Case Study: Understanding Cash vs. Accrual Can Create Opportunities for Tax Savings and Process Efficiency

Case Studies | Andrea Fantozzi | Jul 27, 2021

Many companies assume the tax professional processing their returns will convert their financials to tax basis. This can be a costly assumption in terms of both tax savings on a yearly basis and ongoing financial reporting efficiency. The Italian Service Group of Prager Metis recently assisted a US subsidiary of an Italy-based organization with the conversion of their books from cash to accrual   basis. The name of this client is being withheld for privacy purposes.

The Challenge

The client, a distributor, engaged Prager Metis to prepare its annual US corporate tax returns and educate the client about US tax compliance. Prager Metis is also assisting with the management of tax depreciation of the client’s fixed assets.

During the proposal process, Prager Metis and its Italian service group observed that the client kept its financial reporting on an accrual basis but elected the cash basis for tax purposes, which was highly inefficient and likely causing the client to miss out on opportunities for tax savings.

Prager Metis learned that the client had previously engaged a local office of a national accounting firm to prepare its tax returns. The client informed Prager Metis that it had relied on the national firm’s accountants to prepare the conversion from accrual basis to cash basis, but the client did not fully understand the process and simply turned over the financials to the accounting firm.

The Solution

Making the proper election on federal tax returns is a serious matter with potentially significant financial consequences. First, the Prager Metis Italian Service Group informed the client that converting its tax basis of accounting from cash to the accrual method was an additional service to the tax return compliance, not an included service as assumed, for the previous accounting firm.

Second, Prager Metis explained how converting to accrual could result in greater financial reporting efficiency and tax savings.

With cash basis accounting, sales and expenses are documented when money changes hands. Professional services companies typically use this method of accounting. With accrual basis accounting, however, reveues and expenses are recorded as soon as transactions take place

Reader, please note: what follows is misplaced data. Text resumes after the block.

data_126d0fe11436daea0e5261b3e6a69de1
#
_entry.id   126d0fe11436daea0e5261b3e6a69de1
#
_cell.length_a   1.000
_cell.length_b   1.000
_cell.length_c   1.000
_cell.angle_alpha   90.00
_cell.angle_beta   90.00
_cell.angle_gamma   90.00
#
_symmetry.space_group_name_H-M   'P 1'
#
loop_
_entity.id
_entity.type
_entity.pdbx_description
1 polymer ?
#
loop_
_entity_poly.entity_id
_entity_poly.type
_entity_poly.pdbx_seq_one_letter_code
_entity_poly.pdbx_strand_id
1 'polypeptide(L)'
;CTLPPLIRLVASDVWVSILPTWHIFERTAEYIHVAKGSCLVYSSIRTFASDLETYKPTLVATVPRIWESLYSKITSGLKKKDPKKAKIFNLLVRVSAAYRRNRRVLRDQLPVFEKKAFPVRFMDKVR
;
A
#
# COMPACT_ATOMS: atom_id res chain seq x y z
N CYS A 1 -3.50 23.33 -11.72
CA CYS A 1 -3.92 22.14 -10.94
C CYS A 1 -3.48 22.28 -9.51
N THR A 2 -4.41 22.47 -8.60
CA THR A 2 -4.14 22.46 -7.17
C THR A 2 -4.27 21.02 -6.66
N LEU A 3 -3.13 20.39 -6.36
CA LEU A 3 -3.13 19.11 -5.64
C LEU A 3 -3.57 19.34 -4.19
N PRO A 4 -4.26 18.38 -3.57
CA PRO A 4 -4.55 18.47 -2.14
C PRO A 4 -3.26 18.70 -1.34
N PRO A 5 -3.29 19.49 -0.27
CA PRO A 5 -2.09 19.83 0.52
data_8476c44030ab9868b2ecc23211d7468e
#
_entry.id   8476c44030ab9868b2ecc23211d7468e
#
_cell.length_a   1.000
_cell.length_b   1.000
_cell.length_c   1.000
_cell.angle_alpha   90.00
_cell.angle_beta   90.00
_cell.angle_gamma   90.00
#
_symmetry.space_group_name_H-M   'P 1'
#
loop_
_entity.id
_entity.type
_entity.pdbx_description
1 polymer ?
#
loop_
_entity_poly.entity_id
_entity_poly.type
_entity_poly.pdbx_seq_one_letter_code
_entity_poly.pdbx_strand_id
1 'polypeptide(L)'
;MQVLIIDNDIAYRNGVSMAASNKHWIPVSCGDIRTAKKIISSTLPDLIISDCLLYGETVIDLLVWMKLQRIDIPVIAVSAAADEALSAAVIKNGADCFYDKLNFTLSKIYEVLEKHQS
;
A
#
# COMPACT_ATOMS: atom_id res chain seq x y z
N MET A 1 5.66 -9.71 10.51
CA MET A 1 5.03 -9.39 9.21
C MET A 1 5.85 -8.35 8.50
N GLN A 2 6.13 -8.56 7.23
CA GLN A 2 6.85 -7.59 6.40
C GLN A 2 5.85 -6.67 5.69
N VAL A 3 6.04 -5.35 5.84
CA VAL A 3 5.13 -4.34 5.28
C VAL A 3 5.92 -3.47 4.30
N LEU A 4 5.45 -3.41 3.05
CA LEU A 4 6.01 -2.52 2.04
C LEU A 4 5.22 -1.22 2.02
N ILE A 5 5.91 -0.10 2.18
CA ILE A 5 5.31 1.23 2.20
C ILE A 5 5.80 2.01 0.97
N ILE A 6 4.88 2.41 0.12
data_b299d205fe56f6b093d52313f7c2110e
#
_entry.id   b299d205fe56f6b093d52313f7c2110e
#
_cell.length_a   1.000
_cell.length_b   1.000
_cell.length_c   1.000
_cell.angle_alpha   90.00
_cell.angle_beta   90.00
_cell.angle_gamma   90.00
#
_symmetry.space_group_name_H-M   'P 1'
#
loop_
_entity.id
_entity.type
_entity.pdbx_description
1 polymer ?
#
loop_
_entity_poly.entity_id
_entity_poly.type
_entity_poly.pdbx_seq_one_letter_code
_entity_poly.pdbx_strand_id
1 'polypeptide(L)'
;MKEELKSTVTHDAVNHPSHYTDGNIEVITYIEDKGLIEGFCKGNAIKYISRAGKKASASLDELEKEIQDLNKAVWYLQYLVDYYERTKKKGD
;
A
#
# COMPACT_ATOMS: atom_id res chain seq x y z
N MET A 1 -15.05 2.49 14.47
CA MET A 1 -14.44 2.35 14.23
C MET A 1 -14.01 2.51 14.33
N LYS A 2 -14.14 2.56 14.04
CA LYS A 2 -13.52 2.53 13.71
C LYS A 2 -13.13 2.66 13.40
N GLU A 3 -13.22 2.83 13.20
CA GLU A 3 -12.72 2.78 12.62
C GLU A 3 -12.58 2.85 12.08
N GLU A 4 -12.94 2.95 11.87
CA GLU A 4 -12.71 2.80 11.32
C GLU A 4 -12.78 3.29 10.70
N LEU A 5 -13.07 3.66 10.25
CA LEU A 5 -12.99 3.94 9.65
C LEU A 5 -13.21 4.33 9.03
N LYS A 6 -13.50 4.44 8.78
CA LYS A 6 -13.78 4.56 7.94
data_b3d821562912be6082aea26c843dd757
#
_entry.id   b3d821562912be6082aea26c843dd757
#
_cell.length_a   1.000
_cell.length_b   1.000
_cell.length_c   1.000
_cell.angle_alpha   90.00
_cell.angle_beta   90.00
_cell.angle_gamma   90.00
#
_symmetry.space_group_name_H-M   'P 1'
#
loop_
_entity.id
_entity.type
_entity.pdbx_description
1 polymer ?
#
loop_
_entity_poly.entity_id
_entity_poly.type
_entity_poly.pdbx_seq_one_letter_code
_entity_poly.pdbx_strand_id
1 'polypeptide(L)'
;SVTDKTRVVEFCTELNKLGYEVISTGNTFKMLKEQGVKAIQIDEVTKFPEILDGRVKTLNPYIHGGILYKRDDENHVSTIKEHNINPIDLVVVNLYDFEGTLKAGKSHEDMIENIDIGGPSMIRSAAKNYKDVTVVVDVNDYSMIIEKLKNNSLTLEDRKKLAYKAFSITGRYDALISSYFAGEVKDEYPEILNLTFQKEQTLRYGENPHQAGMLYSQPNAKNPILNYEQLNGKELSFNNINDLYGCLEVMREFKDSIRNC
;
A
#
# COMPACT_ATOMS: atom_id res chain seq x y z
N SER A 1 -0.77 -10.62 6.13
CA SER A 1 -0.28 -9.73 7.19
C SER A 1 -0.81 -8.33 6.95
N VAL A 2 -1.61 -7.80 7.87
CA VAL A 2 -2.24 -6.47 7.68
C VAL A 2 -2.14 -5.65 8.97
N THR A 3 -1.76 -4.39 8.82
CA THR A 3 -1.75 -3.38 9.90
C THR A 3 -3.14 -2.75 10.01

Accrual basis accounting makes more sense for manufacturers and distributors. This decision often hinges in large part on accrued expenses that are generally advantageous for tax purposes.

Because this distributor client’s accrued expenses appeared to be increasing and the client would not have a significant amount of deferred income or receivables, Prager Metis recommended converting from cash to accrual, which would likely result in tax savings as well as process efficiencies.

The Results

The benefits of the Prager Metis strategy are clear when applied to the client’s prior year tax returns. The client added back approximately $900,000 of payables to its taxable income and deducted accounts receivable of approximately $600,000.

On an accrual basis, the client would have had approximately $300,000 less taxable income, likely resulting in more than $60,000 in tax savings.

The client is already maintaining its books and records on an accrual basis, which allows for greater gains in process efficiency. Previously, each account would have to be researched separately to determine how to reverse its accruals. This is a resource-intensive process.

With the Prager Metis solution, all account data is connected, enabling the client to easily convert its financials from accruals back to cash with the click of a button.

Contact Prager Metis for Tax Planning and Preparation

Understanding the difference between cash and accrual accounting and how to convert from one to the other can result in substantial tax savings and efficiency gains for manufacturers and distributors. Contact Prager Metis and its Italian Service Group ( Andrea Fantozzi, Partner and Italian Desk Leader email and Marc Vojnich, tax  manager email for tax planning to achieve the greatest tax benefit.


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